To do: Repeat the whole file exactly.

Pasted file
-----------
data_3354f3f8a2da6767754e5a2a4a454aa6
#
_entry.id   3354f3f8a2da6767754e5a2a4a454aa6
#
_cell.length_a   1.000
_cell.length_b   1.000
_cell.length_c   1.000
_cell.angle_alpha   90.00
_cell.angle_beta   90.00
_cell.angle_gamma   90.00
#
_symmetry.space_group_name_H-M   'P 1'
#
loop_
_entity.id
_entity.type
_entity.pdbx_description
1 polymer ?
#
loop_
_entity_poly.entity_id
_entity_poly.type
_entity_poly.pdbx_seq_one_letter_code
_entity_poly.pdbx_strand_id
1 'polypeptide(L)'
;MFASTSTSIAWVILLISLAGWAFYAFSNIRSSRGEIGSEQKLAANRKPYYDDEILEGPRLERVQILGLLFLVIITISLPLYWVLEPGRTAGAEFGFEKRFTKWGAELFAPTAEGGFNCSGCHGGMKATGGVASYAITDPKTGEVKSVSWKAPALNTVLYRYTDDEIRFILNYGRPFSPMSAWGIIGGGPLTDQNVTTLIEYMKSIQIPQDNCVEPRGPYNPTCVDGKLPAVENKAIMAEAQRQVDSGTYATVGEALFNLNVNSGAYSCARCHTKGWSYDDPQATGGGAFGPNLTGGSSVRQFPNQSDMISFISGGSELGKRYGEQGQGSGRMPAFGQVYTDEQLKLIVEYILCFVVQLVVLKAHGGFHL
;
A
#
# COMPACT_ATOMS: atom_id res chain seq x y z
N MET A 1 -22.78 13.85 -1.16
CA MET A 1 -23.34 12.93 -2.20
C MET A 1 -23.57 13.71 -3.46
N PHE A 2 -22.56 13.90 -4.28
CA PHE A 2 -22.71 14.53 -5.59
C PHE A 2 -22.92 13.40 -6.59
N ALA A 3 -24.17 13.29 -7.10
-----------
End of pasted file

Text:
data_3354f3f8a2da6767754e5a2a4a454aa6
#
_entry.id   3354f3f8a2da6767754e5a2a4a454aa6
#
_cell.length_a   1.000
_cell.length_b   1.000
_cell.length_c   1.000
_cell.angle_alpha   90.00
_cell.angle_beta   90.00
_cell.angle_gamma   90.00
#
_symmetry.space_group_name_H-M   'P 1'
#
loop_
_entity.id
_entity.type
_entity.pdbx_description
1 polymer ?
#
loop_
_entity_poly.entity_id
_entity_poly.type
_entity_poly.pdbx_seq_one_letter_code
_entity_poly.pdbx_strand_id
1 'polypeptide(L)'
;MFASTSTSIAWVILLISLAGWAFYAFSNIRSSRGEIGSEQKLAANRKPYYDDEILEGPRLERVQILGLLFLVIITISLPLYWVLEPGRTAGAEFGFEKRFTKWGAELFAPTAEGGFNCSGCHGGMKATGGVASYAITDPKTGEVKSVSWKAPALNTVLYRYTDDEIRFILNYGRPFSPMSAWGIIGGGPLTDQNVTTLIEYMKSIQIPQDNCVEPRGPYNPTCVDGKLPAVENKAIMAEAQRQVDSGTYATVGEALFNLNVNSGAYSCARCHTKGWSYDDPQATGGGAFGPNLTGGSSVRQFPNQSDMISFISGGSELGKRYGEQGQGSGRMPAFGQVYTDEQLKLIVEYILCFVVQLVVLKAHGGFHL
;
A
#
# COMPACT_ATOMS: atom_id res chain seq x y z
N MET A 1 -22.78 13.85 -1.16
CA MET A 1 -23.34 12.93 -2.20
C MET A 1 -23.57 13.71 -3.46
N PHE A 2 -22.56 13.90 -4.28
CA PHE A 2 -22.71 14.53 -5.59
C PHE A 2 -22.92 13.40 -6.59
N ALA A 3 -24.17 13.29 -7.10